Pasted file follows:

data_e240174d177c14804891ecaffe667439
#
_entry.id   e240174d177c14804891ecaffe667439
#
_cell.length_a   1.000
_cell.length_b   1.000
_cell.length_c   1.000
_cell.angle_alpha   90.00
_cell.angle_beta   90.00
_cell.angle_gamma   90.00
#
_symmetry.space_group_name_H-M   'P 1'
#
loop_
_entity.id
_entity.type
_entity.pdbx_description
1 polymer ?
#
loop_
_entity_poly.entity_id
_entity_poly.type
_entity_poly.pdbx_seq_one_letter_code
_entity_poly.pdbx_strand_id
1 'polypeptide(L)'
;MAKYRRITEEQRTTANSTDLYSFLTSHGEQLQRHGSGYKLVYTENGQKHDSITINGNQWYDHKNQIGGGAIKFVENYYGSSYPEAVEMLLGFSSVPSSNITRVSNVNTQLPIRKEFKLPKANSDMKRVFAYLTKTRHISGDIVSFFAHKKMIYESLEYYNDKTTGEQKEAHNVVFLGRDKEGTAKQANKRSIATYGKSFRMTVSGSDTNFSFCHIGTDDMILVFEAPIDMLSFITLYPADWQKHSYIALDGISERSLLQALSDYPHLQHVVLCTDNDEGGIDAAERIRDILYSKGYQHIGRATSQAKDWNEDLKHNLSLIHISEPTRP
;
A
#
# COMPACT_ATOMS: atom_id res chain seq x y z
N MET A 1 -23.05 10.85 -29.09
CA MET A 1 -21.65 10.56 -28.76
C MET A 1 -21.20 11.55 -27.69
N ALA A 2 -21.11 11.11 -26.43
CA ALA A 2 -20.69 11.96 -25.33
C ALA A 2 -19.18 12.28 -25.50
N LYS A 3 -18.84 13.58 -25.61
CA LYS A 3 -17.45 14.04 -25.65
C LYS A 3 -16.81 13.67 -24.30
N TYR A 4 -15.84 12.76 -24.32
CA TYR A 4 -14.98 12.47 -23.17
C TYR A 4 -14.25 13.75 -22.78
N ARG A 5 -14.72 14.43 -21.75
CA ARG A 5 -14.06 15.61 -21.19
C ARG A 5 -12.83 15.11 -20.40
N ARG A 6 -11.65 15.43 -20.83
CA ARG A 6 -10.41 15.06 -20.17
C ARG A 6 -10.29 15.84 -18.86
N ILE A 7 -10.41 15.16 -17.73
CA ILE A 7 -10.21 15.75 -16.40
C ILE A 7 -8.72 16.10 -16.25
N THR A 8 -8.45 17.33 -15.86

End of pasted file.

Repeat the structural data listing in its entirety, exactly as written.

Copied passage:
data_e240174d177c14804891ecaffe667439
#
_entry.id   e240174d177c14804891ecaffe667439
#
_cell.length_a   1.000
_cell.length_b   1.000
_cell.length_c   1.000
_cell.angle_alpha   90.00
_cell.angle_beta   90.00
_cell.angle_gamma   90.00
#
_symmetry.space_group_name_H-M   'P 1'
#
loop_
_entity.id
_entity.type
_entity.pdbx_description
1 polymer ?
#
loop_
_entity_poly.entity_id
_entity_poly.type
_entity_poly.pdbx_seq_one_letter_code
_entity_poly.pdbx_strand_id
1 'polypeptide(L)'
;MAKYRRITEEQRTTANSTDLYSFLTSHGEQLQRHGSGYKLVYTENGQKHDSITINGNQWYDHKNQIGGGAIKFVENYYGSSYPEAVEMLLGFSSVPSSNITRVSNVNTQLPIRKEFKLPKANSDMKRVFAYLTKTRHISGDIVSFFAHKKMIYESLEYYNDKTTGEQKEAHNVVFLGRDKEGTAKQANKRSIATYGKSFRMTVSGSDTNFSFCHIGTDDMILVFEAPIDMLSFITLYPADWQKHSYIALDGISERSLLQALSDYPHLQHVVLCTDNDEGGIDAAERIRDILYSKGYQHIGRATSQAKDWNEDLKHNLSLIHISEPTRP
;
A
#
# COMPACT_ATOMS: atom_id res chain seq x y z
N MET A 1 -23.05 10.85 -29.09
CA MET A 1 -21.65 10.56 -28.76
C MET A 1 -21.20 11.55 -27.69
N ALA A 2 -21.11 11.11 -26.43
CA ALA A 2 -20.69 11.96 -25.33
C ALA A 2 -19.18 12.28 -25.50
N LYS A 3 -18.84 13.58 -25.61
CA LYS A 3 -17.45 14.04 -25.65
C LYS A 3 -16.81 13.67 -24.30
N TYR A 4 -15.84 12.76 -24.32
CA TYR A 4 -14.98 12.47 -23.17
C TYR A 4 -14.25 13.75 -22.78
N ARG A 5 -14.72 14.43 -21.75
CA ARG A 5 -14.06 15.61 -21.19
C ARG A 5 -12.83 15.11 -20.40
N ARG A 6 -11.65 15.43 -20.83
CA ARG A 6 -10.41 15.06 -20.17
C ARG A 6 -10.29 15.84 -18.86
N ILE A 7 -10.41 15.16 -17.73
CA ILE A 7 -10.21 15.75 -16.40
C ILE A 7 -8.72 16.10 -16.25
N THR A 8 -8.45 17.33 -15.86